The mad ship, p.87
The Mad Ship, p.87Part #2 of Liveship Traders series by Robin Hobb
As he hurried down the passage, he trailed the chalk along the wall just above the failed jidzin. Truly, the city was dying when he could not waken even a glow from it. Perhaps it was broken in too many pieces now to work anymore. He wondered mournfully if he had forever lost his chance to puzzle out how it had worked.
He came to the chamber where they had secured the Satrap. It had been one of the most beautiful chambers they had ever discovered, but the Satrap and his Companion had wallowed in it as if it were a sty. Cosgo truly seemed to have no idea of how to care for himself. Reyn understood the need for servants. His family had hired help who cooked, cleaned and sewed. But a servant to put the shoes on your feet? A servant to comb your hair for you? What sort of a man needed another man to do that for him?
Water was oozing slowly from beneath the door. Reyn tried to open it, but something heavy pressed against it from the other side. Probably a wall of earth and mud, he reflected grimly. Reyn pounded on the door and shouted, but got no response. He listened to the silence. He tried to feel sorry for how they had perished, but could only remember the look he had seen on the man's face as he looked down at Malta in his arms. Even the memory of it knotted the muscles in Reyn's shoulders. The mud and earth had given the Satrap a swifter death than Reyn would have worked on him, if he had ever looked at Malta like that again.
He marked the door to let the diggers know he regarded it as hopeless. Let them rescue the living in the next few days. Recovering bodies could wait. He set his chalk to the wall and walked on.
A dozen strides further and he stumbled over a body. He fell with an oath, then immediately groped his way back. Someone small, the body still warm. Alive. “Malta?” he dared to hope.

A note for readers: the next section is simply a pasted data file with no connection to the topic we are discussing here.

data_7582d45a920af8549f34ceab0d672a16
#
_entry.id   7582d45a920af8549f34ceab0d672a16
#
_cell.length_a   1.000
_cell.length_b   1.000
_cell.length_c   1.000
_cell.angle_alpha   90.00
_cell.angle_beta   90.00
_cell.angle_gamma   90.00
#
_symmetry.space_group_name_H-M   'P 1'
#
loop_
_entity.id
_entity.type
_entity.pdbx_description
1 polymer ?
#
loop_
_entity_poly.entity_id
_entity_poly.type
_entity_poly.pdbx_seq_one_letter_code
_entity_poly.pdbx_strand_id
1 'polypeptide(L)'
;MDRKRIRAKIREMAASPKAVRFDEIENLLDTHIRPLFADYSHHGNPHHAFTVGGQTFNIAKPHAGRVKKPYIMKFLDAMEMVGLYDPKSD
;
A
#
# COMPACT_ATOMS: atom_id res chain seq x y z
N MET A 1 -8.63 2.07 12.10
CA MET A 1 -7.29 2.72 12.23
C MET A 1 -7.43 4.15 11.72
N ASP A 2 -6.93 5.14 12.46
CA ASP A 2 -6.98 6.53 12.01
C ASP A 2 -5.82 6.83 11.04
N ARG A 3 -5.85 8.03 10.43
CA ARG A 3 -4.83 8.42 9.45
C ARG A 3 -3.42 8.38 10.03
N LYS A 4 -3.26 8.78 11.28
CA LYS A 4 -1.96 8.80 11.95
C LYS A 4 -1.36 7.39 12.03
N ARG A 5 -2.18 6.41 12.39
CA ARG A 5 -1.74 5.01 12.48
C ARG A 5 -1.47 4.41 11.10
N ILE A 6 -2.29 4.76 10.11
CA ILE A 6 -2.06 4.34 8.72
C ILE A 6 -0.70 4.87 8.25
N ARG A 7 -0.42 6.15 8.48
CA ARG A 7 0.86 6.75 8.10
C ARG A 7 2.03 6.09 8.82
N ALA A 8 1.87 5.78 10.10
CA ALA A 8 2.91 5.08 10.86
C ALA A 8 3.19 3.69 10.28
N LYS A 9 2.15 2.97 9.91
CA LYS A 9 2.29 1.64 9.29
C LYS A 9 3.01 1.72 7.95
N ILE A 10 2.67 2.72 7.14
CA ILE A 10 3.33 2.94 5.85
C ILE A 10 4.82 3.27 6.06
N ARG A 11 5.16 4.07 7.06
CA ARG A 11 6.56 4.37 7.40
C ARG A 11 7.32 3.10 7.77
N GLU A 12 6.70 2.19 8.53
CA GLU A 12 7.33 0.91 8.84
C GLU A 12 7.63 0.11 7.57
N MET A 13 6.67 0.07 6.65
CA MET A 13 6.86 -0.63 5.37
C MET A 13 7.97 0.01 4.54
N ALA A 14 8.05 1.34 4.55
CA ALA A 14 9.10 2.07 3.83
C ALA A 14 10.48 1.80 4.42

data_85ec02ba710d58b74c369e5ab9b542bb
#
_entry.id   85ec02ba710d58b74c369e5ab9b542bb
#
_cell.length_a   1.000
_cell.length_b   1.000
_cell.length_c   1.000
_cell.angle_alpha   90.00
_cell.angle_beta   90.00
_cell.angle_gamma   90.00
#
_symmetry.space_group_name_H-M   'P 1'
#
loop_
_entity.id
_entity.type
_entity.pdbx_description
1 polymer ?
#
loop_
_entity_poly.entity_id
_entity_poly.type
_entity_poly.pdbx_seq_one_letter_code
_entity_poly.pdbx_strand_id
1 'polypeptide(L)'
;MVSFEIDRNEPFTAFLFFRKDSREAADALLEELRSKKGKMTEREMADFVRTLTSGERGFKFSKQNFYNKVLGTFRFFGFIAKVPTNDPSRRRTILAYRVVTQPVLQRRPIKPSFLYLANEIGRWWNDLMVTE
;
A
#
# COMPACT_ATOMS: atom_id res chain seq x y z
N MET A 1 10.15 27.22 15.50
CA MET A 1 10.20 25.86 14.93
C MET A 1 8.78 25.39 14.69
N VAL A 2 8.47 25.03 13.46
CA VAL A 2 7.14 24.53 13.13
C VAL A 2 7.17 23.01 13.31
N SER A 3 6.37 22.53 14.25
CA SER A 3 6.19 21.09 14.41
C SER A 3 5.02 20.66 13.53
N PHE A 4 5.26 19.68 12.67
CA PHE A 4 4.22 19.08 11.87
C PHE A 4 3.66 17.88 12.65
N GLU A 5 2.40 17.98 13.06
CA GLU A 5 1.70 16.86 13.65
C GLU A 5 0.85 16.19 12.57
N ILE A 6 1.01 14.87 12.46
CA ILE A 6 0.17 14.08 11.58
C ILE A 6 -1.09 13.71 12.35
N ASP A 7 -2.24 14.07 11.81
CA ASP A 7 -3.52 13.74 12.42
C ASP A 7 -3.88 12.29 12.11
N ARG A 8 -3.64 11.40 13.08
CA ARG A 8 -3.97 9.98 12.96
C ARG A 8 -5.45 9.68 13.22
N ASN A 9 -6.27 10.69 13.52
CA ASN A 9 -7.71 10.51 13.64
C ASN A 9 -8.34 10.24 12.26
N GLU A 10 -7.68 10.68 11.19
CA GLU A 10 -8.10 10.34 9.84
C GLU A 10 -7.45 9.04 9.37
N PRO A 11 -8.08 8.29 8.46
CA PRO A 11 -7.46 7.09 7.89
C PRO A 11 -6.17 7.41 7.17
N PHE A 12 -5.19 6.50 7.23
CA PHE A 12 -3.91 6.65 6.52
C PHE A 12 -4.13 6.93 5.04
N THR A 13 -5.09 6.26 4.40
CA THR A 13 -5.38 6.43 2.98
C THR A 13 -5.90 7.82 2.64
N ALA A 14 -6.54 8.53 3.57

“No. It's Selden,” replied a small miserable voice.
He gathered the trembling boy in close to him. His body was chilled. Reyn sat on the floor and pulled him into his lap. He chafed his arms and legs as he asked him, “Where is Malta? Close by?”
“I don't know. ” The boy's teeth began to chatter. Waves of shivering ran over him. “She went in. I was afraid. Then there was the quake. When she didn't come out, I made myself follow her. ” He peered up at Reyn in the darkness. “Are you Reyn?”
Bit by bit, Reyn pieced the story together. He gave the lad water, and lit a candle to give him courage. In the flickering light it cast, Selden looked like a little gray old man. His face was smeared with dirt, his clothes heavy with it. His hair was caked to his skull. He could not tell Reyn where he had wandered in his searching. Only that he had called and called for her, and not finding her, he had pressed on. In his heart Reyn cursed both Wilee, for showing Selden how to sneak into the city, and himself, for not seeing that the abandoned tunnels were better secured against adventurous small boys. Two parts of Selden's account struck more fear into Reyn than he could explain. Malta had come here, deliberately seeking the dragon. Why? But as ominous as that was, when Selden mentioned the music she had heard, Reyn bit his lip. How could she have heard it? She was Bingtown born. Few even of Rain Wild stock could hear those elusive notes. Those who could were kept out of the tunnels. That was why he had never told his mother or his brother that he could hear it. Those who heard the music eventually drowned in the memories. So said all who worked the city. Even his father. His father had heard the music and worked the city anyway, until the day they found him sitting in the dark, surrounded by small cubes of black stone. He had drowned in the memories of the city, losing all remembrance of his own life. When they found him, he was sitting in the darkness, stacking blocks like a great babe.
“Selden,” he spoke softly. “I have to go on. I know the way to the chamber where the dragon is buried. I think Malta would have discovered the way there. Now. ” He took a breath. “You have to decide. You can wait here for the diggers. Perhaps Malta and I will be back before they get here. Or you can go on with me, to look for Malta. Do you understand why I can't take you back to the surface right now?”
The boy scratched the caked dirt on his face. “Because she might be dead before you got back to her. ” He sighed heavily. “That's the same reason I didn't go back out and look for help, back when I knew the way out. I was afraid help would be too late. ”